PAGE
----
Following a hearing upon the defendant's "Motion for Discovery and Inspection" in which the defendant, pursuant to Rule 16, M.R.Crim.P. requested permission to inspect those items described in the indictment, without objection the presiding justice allowed inspection as to all items still in the possession of the State or still available to the State. The next day defendant's counsel wrote to the attorney for the State and requested that the State make available those items that had already been returned to their owners. Nothing further relative to the justice's order occurred until the first day of trial, at which time the defendant moved for dismissal of the indictment. Taking notice of the State's attempt to make the vehicles available for inspection and the ability of the defendant to move for a continuance, the presiding justice denied the defendant's motion for sanctions.

For several reasons we find no error in the ruling of the justice below. First, unless the State acted in bad faith in putting the vehicles out of the possession of the office of the prosecuting attorney, a contention not advanced by the appellant, the State had no duty to provide for inspection of objects outside of the "possession, custody or control of the state."[7]

The intendment of Rule 16(a) was never to cause attorneys for the State to ferret out material that is equally available (or unavailable) to all parties. Rather the function of Rule 16(a) was to make available upon motion material within the office of the attorney for the State.

State v. Heald, Me., 393 A.2d 537, 541 (1978); State v. Toppi, Me., 275 A.2d 805, 812 (1971). Clearly the trailers once returned to their owners were as accessible to the appellant as to the State.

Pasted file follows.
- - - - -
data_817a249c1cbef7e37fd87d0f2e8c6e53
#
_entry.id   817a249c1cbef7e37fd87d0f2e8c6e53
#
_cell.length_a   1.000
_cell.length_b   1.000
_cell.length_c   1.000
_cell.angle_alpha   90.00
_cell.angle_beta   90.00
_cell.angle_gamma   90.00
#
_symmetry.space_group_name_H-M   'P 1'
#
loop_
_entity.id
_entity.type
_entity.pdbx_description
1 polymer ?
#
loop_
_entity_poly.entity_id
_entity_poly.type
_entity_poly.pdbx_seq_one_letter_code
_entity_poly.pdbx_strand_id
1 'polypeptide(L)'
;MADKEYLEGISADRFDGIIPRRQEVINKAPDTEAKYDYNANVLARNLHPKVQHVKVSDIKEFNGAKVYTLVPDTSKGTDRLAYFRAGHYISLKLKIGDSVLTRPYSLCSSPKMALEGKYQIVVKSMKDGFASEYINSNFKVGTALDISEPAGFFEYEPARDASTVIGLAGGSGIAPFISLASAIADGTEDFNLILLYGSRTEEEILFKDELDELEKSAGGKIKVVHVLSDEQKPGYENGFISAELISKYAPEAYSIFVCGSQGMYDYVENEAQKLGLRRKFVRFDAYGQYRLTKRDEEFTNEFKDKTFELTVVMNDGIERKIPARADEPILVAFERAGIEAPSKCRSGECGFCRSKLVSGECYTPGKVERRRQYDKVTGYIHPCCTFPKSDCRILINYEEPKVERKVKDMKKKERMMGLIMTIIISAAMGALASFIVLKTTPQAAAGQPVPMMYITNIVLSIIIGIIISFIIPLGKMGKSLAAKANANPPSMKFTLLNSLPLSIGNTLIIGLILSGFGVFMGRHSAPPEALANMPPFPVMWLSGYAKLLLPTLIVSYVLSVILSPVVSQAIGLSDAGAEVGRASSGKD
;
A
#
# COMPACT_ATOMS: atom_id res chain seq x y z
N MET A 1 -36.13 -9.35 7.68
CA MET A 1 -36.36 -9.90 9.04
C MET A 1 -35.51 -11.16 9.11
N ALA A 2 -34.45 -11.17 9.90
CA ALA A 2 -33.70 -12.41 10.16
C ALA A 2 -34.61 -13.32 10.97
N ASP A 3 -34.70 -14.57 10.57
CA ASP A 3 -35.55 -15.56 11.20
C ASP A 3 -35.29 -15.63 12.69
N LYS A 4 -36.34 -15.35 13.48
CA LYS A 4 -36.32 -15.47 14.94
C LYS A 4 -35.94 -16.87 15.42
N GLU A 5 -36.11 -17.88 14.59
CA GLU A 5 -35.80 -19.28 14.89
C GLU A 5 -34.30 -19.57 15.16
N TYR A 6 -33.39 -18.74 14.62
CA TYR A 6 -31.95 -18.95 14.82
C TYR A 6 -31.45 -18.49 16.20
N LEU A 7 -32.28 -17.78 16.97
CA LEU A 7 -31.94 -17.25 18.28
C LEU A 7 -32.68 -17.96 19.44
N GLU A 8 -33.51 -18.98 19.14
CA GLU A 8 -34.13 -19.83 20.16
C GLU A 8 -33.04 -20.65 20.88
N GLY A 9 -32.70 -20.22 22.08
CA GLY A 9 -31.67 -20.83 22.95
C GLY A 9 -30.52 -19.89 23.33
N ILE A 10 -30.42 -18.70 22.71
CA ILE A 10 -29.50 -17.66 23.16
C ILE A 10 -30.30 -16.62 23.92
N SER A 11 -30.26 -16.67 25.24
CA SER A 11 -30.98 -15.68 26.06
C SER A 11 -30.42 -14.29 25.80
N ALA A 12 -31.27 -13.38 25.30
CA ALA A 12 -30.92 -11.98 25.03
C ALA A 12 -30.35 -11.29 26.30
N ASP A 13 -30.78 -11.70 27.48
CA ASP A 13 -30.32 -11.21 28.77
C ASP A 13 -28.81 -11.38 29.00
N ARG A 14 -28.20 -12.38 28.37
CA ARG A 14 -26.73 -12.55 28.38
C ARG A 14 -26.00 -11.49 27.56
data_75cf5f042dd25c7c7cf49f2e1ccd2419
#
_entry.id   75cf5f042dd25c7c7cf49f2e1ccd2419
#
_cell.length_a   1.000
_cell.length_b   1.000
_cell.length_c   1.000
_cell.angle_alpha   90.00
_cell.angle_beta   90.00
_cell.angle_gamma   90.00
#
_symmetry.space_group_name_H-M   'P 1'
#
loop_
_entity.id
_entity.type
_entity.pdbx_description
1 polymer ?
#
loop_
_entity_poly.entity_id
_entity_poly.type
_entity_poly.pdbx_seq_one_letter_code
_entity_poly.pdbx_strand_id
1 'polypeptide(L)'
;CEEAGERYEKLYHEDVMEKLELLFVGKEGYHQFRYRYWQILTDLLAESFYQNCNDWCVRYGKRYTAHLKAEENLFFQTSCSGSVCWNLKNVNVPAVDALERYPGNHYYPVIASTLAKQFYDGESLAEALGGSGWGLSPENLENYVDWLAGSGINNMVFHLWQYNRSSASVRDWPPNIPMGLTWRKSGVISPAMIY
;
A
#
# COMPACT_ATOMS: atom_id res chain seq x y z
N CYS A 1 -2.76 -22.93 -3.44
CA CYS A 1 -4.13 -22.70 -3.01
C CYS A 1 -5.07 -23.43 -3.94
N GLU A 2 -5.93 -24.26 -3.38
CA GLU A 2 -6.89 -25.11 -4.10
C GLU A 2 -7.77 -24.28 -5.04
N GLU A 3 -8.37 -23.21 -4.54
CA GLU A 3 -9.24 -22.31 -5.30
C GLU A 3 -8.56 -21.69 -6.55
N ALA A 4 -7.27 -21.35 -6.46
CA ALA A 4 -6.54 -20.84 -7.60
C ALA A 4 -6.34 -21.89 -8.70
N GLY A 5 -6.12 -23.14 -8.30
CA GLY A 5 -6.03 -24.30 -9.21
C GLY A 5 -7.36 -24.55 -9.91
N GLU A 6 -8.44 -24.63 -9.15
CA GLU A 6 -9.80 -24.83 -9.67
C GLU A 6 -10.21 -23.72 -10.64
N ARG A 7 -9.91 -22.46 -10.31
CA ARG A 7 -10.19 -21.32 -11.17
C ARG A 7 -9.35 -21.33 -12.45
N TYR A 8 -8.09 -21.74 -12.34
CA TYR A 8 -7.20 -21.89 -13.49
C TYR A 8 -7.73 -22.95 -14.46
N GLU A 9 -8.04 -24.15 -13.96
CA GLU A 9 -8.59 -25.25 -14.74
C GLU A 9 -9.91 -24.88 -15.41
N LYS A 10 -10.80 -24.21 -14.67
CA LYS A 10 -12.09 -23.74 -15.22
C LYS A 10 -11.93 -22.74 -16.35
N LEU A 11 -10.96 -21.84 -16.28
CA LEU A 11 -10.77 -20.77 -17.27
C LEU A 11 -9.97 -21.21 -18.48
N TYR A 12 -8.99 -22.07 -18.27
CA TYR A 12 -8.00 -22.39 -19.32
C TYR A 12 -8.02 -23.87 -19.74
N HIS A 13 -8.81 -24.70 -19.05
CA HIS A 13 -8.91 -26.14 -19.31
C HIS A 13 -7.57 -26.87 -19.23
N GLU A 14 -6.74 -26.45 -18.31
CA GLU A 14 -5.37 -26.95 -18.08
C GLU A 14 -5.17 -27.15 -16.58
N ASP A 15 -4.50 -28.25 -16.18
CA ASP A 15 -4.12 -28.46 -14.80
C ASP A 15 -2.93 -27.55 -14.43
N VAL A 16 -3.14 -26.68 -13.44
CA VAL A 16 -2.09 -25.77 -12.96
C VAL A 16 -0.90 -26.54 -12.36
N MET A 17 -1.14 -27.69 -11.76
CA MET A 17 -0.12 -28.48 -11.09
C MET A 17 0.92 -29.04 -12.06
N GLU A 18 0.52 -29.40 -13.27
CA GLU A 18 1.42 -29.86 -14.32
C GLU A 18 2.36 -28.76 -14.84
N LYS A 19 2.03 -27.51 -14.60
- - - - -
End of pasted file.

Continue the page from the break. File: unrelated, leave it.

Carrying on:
Second, the State did not fail to comply with the justice's order as it might be fairly interpreted, to provide those items not at that time returned to their owners. The defendant having failed to seek a more explicit order compelling discovery, dismissal or other sanctions would not be appropriate.

Finally, assuming arguendo a failure by the State to comply with the discovery order, we do not believe the appellant was prejudiced. The justice below expressed his receptiveness to a motion for a continuance, but the appellant determined not to move for a continuance. The basis of appellant's decision was a purely tactical matter, the preservation of the strength of his argument relative to denial of a speedy trial. During trial the appellant had an opportunity to inspect each of the vehicles identified in the counts upon which he was convicted. The appellant, in fact, had ample opportunity to examine the vehicles in order to cross-examine the witnesses upon matters relative to the trailers. The presiding justice, therefore, clearly acted within the bounds of his discretion in refusing to impose sanctions against the State.

The entry is:

Appeal denied.

Judgments affirmed.

*758 WERNICK and NICHOLS, JJ., did not sit.

DUFRESNE, A. R. J., sat by assignment.


[1] Pertinent portions of section 3551 provided:

Buying, receiving or concealing; restoration of property; subsequent conviction

Whoever buys, receives or aids in concealing stolen property, knowing it to be stolen, shall be punished:

. . . . .